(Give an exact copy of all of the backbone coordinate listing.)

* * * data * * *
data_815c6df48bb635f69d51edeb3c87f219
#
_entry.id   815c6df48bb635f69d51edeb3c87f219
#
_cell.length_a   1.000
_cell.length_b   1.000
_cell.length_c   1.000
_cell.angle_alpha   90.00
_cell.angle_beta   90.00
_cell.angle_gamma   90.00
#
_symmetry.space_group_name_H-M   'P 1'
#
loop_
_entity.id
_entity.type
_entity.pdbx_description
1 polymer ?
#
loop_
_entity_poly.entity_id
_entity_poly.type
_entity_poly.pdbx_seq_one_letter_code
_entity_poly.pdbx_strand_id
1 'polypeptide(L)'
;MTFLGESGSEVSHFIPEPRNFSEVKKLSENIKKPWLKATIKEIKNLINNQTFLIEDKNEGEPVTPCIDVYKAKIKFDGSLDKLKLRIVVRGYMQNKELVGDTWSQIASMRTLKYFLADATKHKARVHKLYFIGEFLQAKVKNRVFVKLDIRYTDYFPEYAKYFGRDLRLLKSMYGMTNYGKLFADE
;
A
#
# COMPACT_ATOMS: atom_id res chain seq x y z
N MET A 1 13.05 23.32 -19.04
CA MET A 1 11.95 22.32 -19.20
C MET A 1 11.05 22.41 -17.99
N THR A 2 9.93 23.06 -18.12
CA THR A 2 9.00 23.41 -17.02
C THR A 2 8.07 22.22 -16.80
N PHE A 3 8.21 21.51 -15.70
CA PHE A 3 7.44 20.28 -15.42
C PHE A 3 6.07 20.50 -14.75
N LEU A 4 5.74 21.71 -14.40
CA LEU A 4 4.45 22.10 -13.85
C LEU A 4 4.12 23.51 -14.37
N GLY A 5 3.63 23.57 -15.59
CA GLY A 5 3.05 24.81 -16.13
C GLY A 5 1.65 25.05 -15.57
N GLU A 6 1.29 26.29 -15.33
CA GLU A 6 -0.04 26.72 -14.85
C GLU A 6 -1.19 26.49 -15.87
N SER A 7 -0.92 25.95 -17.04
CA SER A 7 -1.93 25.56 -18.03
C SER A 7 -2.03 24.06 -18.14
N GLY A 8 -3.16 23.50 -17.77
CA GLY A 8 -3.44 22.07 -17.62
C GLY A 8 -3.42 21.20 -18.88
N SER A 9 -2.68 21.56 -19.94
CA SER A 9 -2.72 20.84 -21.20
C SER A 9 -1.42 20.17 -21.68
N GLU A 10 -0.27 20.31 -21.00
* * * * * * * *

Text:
data_815c6df48bb635f69d51edeb3c87f219
#
_entry.id   815c6df48bb635f69d51edeb3c87f219
#
_cell.length_a   1.000
_cell.length_b   1.000
_cell.length_c   1.000
_cell.angle_alpha   90.00
_cell.angle_beta   90.00
_cell.angle_gamma   90.00
#
_symmetry.space_group_name_H-M   'P 1'
#
loop_
_entity.id
_entity.type
_entity.pdbx_description
1 polymer ?
#
loop_
_entity_poly.entity_id
_entity_poly.type
_entity_poly.pdbx_seq_one_letter_code
_entity_poly.pdbx_strand_id
1 'polypeptide(L)'
;MTFLGESGSEVSHFIPEPRNFSEVKKLSENIKKPWLKATIKEIKNLINNQTFLIEDKNEGEPVTPCIDVYKAKIKFDGSLDKLKLRIVVRGYMQNKELVGDTWSQIASMRTLKYFLADATKHKARVHKLYFIGEFLQAKVKNRVFVKLDIRYTDYFPEYAKYFGRDLRLLKSMYGMTNYGKLFADE
;
A
#
# COMPACT_ATOMS: atom_id res chain seq x y z
N MET A 1 13.05 23.32 -19.04
CA MET A 1 11.95 22.32 -19.20
C MET A 1 11.05 22.41 -17.99
N THR A 2 9.93 23.06 -18.12
CA THR A 2 9.00 23.41 -17.02
C THR A 2 8.07 22.22 -16.80
N PHE A 3 8.21 21.51 -15.70
CA PHE A 3 7.44 20.28 -15.42
C PHE A 3 6.07 20.50 -14.75
N LEU A 4 5.74 21.71 -14.40
CA LEU A 4 4.45 22.10 -13.85
C LEU A 4 4.12 23.51 -14.37
N GLY A 5 3.63 23.57 -15.59
CA GLY A 5 3.05 24.81 -16.13
C GLY A 5 1.65 25.05 -15.57
N GLU A 6 1.29 26.29 -15.33
CA GLU A 6 -0.04 26.72 -14.85
C GLU A 6 -1.19 26.49 -15.87
N SER A 7 -0.92 25.95 -17.04
CA SER A 7 -1.93 25.56 -18.03
C SER A 7 -2.03 24.06 -18.14
N GLY A 8 -3.16 23.50 -17.77
CA GLY A 8 -3.44 22.07 -17.62
C GLY A 8 -3.42 21.20 -18.88
N SER A 9 -2.68 21.56 -19.94
CA SER A 9 -2.72 20.84 -21.20
C SER A 9 -1.42 20.17 -21.68
N GLU A 10 -0.27 20.31 -21.00